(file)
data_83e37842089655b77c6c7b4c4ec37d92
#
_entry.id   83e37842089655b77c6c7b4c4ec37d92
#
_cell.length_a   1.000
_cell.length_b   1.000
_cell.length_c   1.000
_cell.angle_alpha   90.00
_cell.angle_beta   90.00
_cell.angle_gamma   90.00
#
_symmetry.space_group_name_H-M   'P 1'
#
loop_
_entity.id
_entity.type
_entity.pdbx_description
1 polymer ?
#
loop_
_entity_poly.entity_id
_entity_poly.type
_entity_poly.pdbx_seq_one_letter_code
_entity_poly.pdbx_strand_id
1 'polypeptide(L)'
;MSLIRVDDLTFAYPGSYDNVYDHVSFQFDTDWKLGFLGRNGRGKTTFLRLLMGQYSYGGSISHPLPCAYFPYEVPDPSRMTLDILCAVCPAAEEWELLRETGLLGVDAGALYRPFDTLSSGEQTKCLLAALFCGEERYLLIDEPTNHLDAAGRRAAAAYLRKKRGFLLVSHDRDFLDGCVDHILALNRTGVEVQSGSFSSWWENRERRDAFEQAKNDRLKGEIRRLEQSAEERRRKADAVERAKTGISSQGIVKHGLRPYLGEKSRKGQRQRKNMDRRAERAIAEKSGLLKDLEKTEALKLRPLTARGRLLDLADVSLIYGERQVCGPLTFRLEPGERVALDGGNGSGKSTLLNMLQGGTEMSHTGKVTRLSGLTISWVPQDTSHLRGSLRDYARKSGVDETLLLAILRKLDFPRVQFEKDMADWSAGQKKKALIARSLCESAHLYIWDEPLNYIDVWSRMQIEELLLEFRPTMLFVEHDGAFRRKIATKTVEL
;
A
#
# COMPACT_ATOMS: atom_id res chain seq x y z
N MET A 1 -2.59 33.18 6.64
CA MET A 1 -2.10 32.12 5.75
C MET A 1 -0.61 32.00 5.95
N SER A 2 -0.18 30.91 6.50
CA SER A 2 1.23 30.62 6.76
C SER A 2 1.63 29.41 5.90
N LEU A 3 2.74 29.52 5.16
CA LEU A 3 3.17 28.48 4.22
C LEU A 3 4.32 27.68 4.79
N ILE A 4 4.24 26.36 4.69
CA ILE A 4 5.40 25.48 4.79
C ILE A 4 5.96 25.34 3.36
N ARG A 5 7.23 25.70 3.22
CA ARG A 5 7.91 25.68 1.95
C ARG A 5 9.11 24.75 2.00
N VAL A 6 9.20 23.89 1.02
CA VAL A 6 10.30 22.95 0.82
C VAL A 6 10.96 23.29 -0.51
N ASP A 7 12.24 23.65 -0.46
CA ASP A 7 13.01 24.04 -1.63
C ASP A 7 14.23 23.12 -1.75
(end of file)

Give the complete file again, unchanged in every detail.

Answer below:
data_83e37842089655b77c6c7b4c4ec37d92
#
_entry.id   83e37842089655b77c6c7b4c4ec37d92
#
_cell.length_a   1.000
_cell.length_b   1.000
_cell.length_c   1.000
_cell.angle_alpha   90.00
_cell.angle_beta   90.00
_cell.angle_gamma   90.00
#
_symmetry.space_group_name_H-M   'P 1'
#
loop_
_entity.id
_entity.type
_entity.pdbx_description
1 polymer ?
#
loop_
_entity_poly.entity_id
_entity_poly.type
_entity_poly.pdbx_seq_one_letter_code
_entity_poly.pdbx_strand_id
1 'polypeptide(L)'
;MSLIRVDDLTFAYPGSYDNVYDHVSFQFDTDWKLGFLGRNGRGKTTFLRLLMGQYSYGGSISHPLPCAYFPYEVPDPSRMTLDILCAVCPAAEEWELLRETGLLGVDAGALYRPFDTLSSGEQTKCLLAALFCGEERYLLIDEPTNHLDAAGRRAAAAYLRKKRGFLLVSHDRDFLDGCVDHILALNRTGVEVQSGSFSSWWENRERRDAFEQAKNDRLKGEIRRLEQSAEERRRKADAVERAKTGISSQGIVKHGLRPYLGEKSRKGQRQRKNMDRRAERAIAEKSGLLKDLEKTEALKLRPLTARGRLLDLADVSLIYGERQVCGPLTFRLEPGERVALDGGNGSGKSTLLNMLQGGTEMSHTGKVTRLSGLTISWVPQDTSHLRGSLRDYARKSGVDETLLLAILRKLDFPRVQFEKDMADWSAGQKKKALIARSLCESAHLYIWDEPLNYIDVWSRMQIEELLLEFRPTMLFVEHDGAFRRKIATKTVEL
;
A
#
# COMPACT_ATOMS: atom_id res chain seq x y z
N MET A 1 -2.59 33.18 6.64
CA MET A 1 -2.10 32.12 5.75
C MET A 1 -0.61 32.00 5.95
N SER A 2 -0.18 30.91 6.50
CA SER A 2 1.23 30.62 6.76
C SER A 2 1.63 29.41 5.90
N LEU A 3 2.74 29.52 5.16
CA LEU A 3 3.17 28.48 4.22
C LEU A 3 4.32 27.68 4.79
N ILE A 4 4.24 26.36 4.69
CA ILE A 4 5.40 25.48 4.79
C ILE A 4 5.96 25.34 3.36
N ARG A 5 7.23 25.70 3.22
CA ARG A 5 7.91 25.68 1.95
C ARG A 5 9.11 24.75 2.00
N VAL A 6 9.20 23.89 1.02
CA VAL A 6 10.30 22.95 0.82
C VAL A 6 10.96 23.29 -0.51
N ASP A 7 12.24 23.65 -0.46
CA ASP A 7 13.01 24.04 -1.63
C ASP A 7 14.23 23.12 -1.75